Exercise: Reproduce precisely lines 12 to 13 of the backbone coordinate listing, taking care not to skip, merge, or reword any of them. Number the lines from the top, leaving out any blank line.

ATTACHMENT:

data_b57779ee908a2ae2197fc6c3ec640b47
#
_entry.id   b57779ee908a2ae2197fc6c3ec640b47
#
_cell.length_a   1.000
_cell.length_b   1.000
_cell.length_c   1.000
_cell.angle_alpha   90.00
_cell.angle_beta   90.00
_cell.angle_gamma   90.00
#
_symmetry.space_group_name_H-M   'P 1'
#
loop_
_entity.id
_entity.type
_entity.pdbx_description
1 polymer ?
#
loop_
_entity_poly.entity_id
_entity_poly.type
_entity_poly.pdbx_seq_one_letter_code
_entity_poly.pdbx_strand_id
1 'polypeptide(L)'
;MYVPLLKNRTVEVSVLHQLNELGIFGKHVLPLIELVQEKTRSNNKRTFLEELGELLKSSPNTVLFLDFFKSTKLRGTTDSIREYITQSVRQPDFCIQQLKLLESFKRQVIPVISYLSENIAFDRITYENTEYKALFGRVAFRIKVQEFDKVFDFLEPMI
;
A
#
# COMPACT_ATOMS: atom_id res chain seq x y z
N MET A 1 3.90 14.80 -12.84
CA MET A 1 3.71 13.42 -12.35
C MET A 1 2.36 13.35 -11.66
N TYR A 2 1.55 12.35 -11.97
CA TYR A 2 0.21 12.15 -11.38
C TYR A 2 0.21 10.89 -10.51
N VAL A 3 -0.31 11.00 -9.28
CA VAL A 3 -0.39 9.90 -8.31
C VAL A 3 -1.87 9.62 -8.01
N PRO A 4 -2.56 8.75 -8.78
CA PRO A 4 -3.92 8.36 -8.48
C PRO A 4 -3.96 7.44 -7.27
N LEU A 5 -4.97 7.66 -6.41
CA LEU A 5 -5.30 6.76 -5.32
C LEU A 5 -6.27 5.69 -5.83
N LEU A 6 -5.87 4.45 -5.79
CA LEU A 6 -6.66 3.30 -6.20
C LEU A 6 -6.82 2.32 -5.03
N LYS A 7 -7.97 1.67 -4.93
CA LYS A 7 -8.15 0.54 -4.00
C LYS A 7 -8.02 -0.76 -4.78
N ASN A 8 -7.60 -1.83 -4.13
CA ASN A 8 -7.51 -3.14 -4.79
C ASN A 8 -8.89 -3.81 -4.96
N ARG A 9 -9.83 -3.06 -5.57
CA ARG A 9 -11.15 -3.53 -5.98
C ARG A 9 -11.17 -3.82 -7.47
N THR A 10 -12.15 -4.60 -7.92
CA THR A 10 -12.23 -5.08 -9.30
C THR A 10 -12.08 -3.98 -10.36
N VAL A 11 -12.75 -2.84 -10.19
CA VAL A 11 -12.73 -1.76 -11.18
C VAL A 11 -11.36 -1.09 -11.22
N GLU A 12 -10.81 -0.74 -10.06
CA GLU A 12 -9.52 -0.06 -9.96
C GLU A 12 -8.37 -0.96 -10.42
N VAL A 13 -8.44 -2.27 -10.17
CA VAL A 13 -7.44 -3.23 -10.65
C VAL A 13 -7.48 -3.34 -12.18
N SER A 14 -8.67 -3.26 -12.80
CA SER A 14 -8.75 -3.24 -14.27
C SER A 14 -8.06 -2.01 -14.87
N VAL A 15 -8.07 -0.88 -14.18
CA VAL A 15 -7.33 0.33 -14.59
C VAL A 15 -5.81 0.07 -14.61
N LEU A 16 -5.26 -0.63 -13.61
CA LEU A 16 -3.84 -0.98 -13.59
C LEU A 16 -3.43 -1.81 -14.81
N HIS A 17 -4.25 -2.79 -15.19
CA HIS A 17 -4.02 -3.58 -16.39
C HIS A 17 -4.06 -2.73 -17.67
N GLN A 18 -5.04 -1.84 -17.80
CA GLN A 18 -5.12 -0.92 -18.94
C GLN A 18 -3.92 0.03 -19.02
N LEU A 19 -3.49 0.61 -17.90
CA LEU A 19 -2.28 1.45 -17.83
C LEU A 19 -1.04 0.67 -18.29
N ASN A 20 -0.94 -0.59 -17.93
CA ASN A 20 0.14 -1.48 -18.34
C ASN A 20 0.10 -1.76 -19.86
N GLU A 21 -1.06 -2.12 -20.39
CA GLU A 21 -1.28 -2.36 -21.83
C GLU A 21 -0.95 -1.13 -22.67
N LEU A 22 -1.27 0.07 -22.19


_symmetry.space_group_name_H-M   'P 1'
#